NBCC member Michael Antman recently began a regular column at PopMatters.com, “Read Only Memory,” reflecting on all aspects of the memoir genre. In his first two installments, he focused on the “paradox and presumptuousness” of Alyse Myers’s first memoir and Augusten Burroughs’s “art of aestheticized self-pity.” In his newest column, he contrasts mystery writer Gillian Flynn’s novel Sharp Objects and Michael R. Brown’s memoir She and I: A Fugue. Perhaps to his own surprise, he finds himself as impressed by Brown as he is repelled by Flynn, prompting a consideration on the various relations of fiction and memoir to truth.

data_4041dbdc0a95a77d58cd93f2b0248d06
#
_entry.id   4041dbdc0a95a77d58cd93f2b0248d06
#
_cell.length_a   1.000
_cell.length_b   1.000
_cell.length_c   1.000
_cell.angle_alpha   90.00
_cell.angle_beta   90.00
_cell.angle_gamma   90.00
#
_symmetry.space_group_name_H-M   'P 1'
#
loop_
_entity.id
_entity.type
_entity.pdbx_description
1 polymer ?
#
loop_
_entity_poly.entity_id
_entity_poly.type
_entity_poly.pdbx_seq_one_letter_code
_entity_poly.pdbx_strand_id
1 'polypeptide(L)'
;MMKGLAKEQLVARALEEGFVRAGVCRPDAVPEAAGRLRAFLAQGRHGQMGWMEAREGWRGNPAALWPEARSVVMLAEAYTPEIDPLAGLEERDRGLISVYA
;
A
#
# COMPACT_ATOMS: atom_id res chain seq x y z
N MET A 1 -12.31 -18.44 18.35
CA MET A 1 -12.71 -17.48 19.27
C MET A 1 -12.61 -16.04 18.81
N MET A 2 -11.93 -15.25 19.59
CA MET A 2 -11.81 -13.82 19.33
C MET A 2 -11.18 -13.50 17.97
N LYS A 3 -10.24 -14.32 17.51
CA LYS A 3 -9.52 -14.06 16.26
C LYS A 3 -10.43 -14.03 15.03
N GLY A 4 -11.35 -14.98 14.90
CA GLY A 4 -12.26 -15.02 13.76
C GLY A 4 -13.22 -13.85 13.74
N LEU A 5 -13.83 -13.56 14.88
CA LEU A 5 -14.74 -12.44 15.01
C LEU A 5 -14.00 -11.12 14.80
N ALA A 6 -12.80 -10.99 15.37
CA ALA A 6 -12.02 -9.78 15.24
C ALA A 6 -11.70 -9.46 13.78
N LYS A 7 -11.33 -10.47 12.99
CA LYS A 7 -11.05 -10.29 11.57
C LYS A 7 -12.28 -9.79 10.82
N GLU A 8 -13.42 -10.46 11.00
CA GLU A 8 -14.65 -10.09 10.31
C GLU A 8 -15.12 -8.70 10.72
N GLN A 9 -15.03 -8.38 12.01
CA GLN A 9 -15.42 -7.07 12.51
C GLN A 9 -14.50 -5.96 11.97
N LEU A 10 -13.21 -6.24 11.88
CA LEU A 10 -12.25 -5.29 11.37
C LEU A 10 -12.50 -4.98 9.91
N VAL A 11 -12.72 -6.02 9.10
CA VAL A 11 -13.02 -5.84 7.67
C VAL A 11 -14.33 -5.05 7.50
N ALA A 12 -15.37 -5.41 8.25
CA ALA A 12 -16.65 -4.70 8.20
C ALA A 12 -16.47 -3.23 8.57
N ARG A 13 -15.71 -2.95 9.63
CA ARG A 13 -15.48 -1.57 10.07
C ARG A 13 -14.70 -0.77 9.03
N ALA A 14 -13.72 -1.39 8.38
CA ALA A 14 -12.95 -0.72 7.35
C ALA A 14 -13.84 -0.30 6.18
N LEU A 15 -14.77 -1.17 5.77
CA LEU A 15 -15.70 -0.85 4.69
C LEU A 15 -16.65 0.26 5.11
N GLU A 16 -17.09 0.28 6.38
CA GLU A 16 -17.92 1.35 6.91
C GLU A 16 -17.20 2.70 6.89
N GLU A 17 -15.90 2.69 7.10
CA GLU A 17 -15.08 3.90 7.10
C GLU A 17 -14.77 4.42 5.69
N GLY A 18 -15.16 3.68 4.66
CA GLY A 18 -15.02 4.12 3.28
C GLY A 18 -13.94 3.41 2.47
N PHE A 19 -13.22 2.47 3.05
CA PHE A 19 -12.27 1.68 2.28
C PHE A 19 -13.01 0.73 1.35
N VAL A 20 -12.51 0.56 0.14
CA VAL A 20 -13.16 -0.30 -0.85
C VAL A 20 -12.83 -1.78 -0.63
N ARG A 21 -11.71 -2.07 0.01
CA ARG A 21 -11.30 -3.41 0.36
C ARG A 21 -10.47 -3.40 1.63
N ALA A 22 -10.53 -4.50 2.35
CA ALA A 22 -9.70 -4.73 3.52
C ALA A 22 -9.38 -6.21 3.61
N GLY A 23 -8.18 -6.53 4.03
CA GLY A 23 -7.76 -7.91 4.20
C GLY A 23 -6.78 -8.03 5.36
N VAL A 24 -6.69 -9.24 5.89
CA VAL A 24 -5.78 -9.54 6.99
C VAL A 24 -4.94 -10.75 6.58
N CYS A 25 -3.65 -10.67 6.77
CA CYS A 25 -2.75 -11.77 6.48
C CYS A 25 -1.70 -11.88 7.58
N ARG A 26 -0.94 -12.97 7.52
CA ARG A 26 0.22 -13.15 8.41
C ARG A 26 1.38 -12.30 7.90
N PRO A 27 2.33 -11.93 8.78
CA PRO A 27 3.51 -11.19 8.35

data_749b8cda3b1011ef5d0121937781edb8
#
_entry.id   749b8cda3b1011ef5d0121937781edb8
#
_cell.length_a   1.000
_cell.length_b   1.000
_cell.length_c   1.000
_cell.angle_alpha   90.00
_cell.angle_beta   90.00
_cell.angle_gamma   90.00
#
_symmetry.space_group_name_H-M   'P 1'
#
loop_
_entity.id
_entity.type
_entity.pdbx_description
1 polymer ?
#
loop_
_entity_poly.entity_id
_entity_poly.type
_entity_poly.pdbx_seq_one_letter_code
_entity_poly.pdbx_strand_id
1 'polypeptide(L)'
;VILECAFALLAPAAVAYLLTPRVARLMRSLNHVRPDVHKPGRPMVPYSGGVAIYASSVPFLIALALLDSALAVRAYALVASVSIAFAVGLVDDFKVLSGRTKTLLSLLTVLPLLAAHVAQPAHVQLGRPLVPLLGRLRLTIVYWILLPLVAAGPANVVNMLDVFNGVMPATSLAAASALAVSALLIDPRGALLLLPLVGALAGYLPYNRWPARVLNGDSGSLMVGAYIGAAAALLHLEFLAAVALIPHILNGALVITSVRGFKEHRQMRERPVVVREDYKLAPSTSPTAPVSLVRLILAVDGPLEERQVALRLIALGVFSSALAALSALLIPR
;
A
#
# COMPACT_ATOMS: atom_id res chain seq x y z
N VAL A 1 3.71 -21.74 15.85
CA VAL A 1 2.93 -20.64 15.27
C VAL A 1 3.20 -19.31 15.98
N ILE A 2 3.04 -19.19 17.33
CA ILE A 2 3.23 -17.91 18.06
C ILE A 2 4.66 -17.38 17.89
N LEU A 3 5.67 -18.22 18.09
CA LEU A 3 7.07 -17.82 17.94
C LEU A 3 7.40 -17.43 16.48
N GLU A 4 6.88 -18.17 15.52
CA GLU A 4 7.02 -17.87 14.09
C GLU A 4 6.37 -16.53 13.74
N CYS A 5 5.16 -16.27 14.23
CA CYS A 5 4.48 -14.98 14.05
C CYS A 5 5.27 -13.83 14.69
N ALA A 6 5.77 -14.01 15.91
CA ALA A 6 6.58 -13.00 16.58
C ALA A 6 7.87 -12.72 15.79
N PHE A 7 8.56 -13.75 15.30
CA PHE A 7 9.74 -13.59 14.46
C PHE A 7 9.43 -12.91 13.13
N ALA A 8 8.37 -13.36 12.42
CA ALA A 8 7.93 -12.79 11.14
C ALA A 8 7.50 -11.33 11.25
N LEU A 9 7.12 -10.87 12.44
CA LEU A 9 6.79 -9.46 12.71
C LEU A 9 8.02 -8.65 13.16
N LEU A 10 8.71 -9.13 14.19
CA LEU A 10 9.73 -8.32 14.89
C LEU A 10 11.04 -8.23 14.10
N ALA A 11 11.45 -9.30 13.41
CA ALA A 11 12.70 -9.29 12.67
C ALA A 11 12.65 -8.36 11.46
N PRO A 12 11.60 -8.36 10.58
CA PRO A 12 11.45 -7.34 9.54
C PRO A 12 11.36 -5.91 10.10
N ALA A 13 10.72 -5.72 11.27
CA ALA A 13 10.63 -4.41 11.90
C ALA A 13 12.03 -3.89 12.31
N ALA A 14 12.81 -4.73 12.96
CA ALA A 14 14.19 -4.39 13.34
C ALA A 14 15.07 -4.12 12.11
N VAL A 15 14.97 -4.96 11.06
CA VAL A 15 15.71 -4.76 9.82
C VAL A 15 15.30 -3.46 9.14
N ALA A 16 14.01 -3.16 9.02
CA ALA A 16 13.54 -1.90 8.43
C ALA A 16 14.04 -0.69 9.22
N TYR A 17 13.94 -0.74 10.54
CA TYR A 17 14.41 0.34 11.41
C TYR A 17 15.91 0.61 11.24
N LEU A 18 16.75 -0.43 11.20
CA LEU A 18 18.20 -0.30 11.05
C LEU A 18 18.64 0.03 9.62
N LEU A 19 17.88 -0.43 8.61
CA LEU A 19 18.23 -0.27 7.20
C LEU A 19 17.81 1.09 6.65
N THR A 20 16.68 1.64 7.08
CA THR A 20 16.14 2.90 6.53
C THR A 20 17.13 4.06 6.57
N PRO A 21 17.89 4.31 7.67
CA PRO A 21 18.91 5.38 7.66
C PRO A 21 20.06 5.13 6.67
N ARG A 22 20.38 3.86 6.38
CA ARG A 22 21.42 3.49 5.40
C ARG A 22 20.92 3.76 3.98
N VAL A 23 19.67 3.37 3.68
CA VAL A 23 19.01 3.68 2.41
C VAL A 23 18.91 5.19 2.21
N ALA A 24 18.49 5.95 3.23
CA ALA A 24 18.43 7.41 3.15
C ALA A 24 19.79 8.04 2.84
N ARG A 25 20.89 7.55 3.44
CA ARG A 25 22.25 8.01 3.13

The thing is, there has been far too much attention paid in recent years to the issue of falsity in the memoir, and not nearly enough (which is to say, none whatsoever) to the issue of falsity in fiction. Slapping the word ‘Fiction’ on the cover of a book is not a “get out of jail free” card or, more accurately, a license to kill; a novelist has just as much obligation as does a non-fiction writer to depict the world truthfully and with sympathetic attention to characters’ motivations, and that applies even to fantasy, where archetypal and psychological rules still apply, and science fiction, where the laws of physics must either be explained, or plausibly explained away.
But in a mystery novel, which takes place in a world we all recognize, the obligation is even greater. That doesn’t mean you can’t have contempt for a child-murderer, but if you, as author or character or both, have contempt for everyone else, too, including the victims and their families, then there is no moral significance to a murder, and no satisfaction in bringing the murderer to justice.
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